“old skool phunk” — mixtapes then and now at ArtCamp

OldSkool Phunk

So far ArtCamp has been fun, if a little conferencelike for my liking. That was my same problem with Moose Camp. Can we do something besides talk at an unconference?

Not that the talks haven’t been good. I liked Kelly Churko’s riff on Japanese Noise music (pleasant surprise to see him here, met him at a party about six years ago). I am having difficulty processing all of Richard Wright’s conceptual loops on imagery and text, but it’s some kind of far-out work — such as The Mimeticon, a “Baroque search engine”.

Hopefully our own contribution will break the talk and gawk pattern a bit. It was a blast throwing together our materials on mixtapes with Jason and James last night, literally immersed in the media form, surrounded on all sides by James’s awe-inspiring collection of vintage high-end boomboxes and audiophile metal cassettes (which haven’t been manufactured in over a decade). The cumulative effect is so overwhelming it borders on disturbing, as James cheerfully acknowledges. We’ve got a few of James’s prize ghettoblasters here, so if nothing else our session will be augmented by portable sonic phun. And Jason’s research gives us a solid foundation to build on…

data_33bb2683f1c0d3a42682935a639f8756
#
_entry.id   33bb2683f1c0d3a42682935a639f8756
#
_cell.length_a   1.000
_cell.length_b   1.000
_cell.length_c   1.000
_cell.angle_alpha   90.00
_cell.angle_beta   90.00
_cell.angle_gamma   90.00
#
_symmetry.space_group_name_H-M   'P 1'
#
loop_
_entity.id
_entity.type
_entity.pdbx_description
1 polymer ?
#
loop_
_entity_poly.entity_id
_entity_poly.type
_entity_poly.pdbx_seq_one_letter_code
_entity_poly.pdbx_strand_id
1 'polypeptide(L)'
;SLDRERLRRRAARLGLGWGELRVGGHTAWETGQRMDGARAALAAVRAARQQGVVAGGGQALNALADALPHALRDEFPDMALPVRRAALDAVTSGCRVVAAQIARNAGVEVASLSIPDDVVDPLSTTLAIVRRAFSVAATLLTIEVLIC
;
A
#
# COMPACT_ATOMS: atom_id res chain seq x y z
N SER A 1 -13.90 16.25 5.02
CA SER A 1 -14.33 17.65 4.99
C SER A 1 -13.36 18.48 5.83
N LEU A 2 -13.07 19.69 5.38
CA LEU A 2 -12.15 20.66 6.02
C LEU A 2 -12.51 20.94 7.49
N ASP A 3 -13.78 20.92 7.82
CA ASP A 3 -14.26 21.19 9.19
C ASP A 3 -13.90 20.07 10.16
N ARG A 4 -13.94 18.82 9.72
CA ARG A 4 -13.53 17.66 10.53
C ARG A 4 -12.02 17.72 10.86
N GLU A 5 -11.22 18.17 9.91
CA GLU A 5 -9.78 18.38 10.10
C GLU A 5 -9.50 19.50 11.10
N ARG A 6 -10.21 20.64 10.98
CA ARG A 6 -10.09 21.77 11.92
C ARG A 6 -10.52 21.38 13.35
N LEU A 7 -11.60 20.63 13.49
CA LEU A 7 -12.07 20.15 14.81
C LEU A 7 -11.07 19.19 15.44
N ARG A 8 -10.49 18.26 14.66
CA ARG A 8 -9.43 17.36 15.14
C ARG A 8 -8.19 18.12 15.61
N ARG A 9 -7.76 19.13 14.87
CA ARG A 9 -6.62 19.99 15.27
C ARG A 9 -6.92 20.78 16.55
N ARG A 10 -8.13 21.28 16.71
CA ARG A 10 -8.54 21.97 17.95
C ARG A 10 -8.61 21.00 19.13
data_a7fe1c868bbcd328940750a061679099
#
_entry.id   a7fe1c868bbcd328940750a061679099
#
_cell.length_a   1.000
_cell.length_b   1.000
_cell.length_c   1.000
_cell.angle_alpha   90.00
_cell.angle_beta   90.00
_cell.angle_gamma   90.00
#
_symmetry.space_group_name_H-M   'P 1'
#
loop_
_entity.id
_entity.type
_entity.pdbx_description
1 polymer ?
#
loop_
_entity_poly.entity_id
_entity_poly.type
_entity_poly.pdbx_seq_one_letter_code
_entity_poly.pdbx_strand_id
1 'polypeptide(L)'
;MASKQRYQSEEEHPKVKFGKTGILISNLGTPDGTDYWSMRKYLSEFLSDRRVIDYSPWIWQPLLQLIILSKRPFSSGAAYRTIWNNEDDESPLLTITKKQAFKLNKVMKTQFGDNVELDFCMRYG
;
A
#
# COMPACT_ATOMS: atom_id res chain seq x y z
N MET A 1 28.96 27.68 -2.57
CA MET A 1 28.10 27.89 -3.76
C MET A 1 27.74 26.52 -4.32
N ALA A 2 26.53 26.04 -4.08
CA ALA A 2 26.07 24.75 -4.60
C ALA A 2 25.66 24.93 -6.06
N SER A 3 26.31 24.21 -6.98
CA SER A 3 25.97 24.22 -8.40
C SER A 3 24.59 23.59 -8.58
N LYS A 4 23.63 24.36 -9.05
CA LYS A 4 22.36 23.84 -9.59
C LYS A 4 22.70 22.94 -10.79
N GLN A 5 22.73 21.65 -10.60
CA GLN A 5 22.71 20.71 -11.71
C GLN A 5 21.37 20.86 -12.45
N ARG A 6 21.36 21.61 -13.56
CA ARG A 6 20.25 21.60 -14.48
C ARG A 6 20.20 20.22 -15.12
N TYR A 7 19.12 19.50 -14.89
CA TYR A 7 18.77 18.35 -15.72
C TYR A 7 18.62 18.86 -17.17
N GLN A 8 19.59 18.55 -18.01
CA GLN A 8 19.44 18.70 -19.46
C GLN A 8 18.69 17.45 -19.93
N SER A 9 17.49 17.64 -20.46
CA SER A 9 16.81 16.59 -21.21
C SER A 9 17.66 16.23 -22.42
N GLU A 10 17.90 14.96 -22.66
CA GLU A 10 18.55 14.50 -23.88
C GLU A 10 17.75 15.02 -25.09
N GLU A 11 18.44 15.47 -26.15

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2 thoughts on ““old skool phunk” — mixtapes then and now at ArtCamp

  1. I missed out on Moosecamp earlier this year but I did attend the Vancouver Barcamp a few weeks ago. It seemed a bit conferencey too, which didn’t seem much as an unconference as they hoped to be (although there was a yoga class and a midnight photography walk thrown in).

    I’m not sure at this point exactly what they would do outside of talking, what has your experience been at other “unconferences” Brian?

    (Some notes about Vancouver Barcamp are
    here)

  2. Thanks Patricia — I phrased my post poorly. I should have said “present” rather than talk. Some of the sessions at ArtCamp were open discussions, but I thought there was a natural tendency for a leader at the front to give a lecture, which was my real objection. Our own session went well, but I wish we had generated more activity.

    A couple of sessions broke the mold well — one person led a day-long collaborative drawing exercise for instance. I guess at these events that’s what I find myself wanting is that we will do or build things. Talking has its place, of course.

    Part of the problem with Moose Camp is the traditional schedule grid with timeslots (also at ArtCamp), which in my opinion simply results in an unmoderated conference. I’d like to see a more a more fluid structure. Of course, the risk of failure with these less organized approaches is higher, which is scary…

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